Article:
While the type of district is different in the case now before us, the same principles apply unless the provisions of the School Code relative to the formation of and annexation to community unit districts do away with the seeming inconsistency of permitting an organization and annexation proceeding involving part of the same territory to be conducted at the same time. Section 14 of article 8 of the School Code (Ill. Rev. Stat. 1951, chap. 122, par. 8-14,) provides that when a petition for annexation is filed with the county superintendent of schools he shall call an election to be held within thirty days and, if the vote be favorable, he shall within ten days thereafter file a map in the county clerk's office showing the new boundaries of the districts. To organize a community unit district, section 9 of article 8 (Ill. Rev. Stat. 1951, chap. 122, par. 8-9,) requires that a county superintendent shall, after publishing notice thereof, conduct a hearing thereon and give a decision granting or denying the petition. If it be granted, he shall then call an election to be held at least forty days thereafter to vote upon the proposition of establishing such a district and, if the vote is favorable, section 13 of article 8 provides that he shall within thirty days file a map of the territory so organized. Each of the sections referred to is mandatory and neither makes any provision for the prior filing of a petition involving part or all of the same territory.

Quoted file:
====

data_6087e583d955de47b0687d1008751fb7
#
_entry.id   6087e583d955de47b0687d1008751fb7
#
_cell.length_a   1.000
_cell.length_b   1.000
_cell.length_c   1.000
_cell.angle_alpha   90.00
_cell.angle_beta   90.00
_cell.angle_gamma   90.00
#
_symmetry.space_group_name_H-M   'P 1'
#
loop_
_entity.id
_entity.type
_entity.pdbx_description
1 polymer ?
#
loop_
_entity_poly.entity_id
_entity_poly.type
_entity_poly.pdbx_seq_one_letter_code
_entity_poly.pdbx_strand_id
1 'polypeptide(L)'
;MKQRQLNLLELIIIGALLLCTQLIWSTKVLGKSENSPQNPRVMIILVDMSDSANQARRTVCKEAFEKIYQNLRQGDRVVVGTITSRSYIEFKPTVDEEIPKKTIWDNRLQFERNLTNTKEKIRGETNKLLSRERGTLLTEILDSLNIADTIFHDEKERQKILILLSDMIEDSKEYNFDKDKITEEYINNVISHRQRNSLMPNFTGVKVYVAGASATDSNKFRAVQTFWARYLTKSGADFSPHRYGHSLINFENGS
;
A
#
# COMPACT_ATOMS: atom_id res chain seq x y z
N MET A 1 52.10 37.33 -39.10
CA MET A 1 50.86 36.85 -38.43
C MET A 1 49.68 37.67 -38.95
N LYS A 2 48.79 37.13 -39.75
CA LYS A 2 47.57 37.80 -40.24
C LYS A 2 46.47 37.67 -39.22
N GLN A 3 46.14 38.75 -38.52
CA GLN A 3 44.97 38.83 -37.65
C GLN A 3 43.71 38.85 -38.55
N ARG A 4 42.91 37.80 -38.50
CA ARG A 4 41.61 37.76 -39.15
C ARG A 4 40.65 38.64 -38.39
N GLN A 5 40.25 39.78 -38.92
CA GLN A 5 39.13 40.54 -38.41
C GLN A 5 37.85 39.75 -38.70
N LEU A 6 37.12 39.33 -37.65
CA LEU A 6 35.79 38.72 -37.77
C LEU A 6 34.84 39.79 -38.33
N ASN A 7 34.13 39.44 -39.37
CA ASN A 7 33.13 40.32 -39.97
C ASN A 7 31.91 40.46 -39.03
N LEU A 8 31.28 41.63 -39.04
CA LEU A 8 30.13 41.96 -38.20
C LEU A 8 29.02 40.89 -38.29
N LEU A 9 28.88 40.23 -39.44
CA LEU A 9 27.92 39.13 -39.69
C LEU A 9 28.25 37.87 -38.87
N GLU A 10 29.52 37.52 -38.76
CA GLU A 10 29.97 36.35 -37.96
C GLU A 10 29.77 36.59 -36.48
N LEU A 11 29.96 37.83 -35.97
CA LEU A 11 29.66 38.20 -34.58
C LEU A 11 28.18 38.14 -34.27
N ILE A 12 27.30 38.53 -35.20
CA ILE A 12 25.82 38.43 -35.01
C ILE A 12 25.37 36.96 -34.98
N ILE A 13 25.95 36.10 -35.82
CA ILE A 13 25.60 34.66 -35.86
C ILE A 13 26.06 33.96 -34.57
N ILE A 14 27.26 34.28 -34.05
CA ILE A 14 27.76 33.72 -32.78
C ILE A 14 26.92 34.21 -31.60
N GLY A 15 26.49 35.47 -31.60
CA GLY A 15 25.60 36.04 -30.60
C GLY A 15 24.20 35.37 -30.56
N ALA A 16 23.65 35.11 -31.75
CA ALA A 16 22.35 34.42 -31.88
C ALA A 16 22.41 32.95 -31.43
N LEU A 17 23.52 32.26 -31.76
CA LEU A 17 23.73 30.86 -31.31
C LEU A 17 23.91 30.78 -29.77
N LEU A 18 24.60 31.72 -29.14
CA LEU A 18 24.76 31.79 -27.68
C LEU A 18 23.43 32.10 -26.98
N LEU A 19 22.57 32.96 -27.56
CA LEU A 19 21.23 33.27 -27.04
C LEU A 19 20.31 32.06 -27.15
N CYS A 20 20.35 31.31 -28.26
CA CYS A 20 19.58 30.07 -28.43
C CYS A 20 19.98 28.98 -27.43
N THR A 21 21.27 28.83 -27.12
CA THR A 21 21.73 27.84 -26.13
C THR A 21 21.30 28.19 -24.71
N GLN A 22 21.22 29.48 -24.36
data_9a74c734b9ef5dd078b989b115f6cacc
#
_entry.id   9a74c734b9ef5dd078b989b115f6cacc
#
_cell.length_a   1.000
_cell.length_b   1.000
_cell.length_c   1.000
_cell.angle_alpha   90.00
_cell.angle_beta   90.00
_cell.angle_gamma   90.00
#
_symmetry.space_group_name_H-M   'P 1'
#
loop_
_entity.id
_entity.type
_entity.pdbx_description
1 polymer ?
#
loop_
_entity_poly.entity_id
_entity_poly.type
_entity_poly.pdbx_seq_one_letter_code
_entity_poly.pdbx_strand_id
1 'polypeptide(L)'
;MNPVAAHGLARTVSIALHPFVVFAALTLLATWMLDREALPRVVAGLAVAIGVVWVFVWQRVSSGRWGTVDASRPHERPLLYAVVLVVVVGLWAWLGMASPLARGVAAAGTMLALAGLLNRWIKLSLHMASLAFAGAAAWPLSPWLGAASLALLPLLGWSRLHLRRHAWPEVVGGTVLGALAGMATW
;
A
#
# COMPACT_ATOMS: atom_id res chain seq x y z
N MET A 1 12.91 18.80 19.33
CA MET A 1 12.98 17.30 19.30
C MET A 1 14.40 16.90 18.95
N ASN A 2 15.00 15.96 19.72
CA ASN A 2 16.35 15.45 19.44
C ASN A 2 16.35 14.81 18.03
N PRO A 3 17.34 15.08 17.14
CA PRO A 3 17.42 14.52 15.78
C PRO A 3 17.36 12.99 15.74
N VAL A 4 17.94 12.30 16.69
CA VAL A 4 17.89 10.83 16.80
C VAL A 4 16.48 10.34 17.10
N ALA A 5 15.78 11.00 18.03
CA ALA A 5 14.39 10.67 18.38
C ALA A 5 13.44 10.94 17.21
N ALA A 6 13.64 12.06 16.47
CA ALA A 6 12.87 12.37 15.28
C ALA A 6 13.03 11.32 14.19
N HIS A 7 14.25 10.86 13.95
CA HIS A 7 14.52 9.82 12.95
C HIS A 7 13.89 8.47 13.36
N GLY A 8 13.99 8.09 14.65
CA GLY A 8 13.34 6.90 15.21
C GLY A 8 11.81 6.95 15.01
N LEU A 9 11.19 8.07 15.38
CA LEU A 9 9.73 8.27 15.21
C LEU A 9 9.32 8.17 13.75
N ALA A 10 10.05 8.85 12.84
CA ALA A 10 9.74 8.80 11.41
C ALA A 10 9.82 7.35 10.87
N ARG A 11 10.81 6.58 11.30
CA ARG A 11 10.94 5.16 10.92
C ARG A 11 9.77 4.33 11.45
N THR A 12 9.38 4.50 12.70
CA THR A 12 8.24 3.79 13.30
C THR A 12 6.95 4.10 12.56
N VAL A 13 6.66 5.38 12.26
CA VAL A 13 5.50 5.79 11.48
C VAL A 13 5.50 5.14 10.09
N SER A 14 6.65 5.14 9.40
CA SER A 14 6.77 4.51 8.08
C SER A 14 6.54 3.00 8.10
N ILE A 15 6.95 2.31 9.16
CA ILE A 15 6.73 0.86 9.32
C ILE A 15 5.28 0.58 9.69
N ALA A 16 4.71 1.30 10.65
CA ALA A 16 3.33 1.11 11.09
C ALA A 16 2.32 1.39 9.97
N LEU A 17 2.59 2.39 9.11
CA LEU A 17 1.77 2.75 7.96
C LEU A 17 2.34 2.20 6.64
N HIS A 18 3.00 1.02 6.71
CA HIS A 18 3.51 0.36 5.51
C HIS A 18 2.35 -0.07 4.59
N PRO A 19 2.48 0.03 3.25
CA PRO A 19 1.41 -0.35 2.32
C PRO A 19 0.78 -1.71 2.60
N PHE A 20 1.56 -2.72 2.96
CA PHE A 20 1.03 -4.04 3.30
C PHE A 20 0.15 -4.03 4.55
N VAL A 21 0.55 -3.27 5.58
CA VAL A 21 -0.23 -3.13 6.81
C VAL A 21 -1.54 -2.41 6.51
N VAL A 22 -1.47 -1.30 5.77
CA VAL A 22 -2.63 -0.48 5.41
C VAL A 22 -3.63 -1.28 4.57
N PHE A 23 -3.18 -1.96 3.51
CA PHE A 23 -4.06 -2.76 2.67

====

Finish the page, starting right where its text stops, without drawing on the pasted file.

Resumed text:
It will thus be noted that there is no substantial difference between the two sections here involved and the organization and annexing provisions of the Community High School Act passed upon in the Funkhouser and Fairfield cases. We there held that the annexation and organization sections must be construed together in light of the general purpose and object of the act and in such a way as to effectuate the intent of the legislature and permit the practical applications of both sections, and that the organization petition, which was filed first, must be first acted upon. There are two factual differences which merit consideration. In the Funkhouser and Fairfield cases the county superintendent could have waited until after the organization election before filing a map reflecting the annexation change, while in the case at bar the time for filing would have expired before the organization election. Also, in those cases both petitions were addressed to and filed with the same county superintendent while here the organization petition was properly, under the statute, filed with a different county superintendent than the one with whom the annexation petition was filed.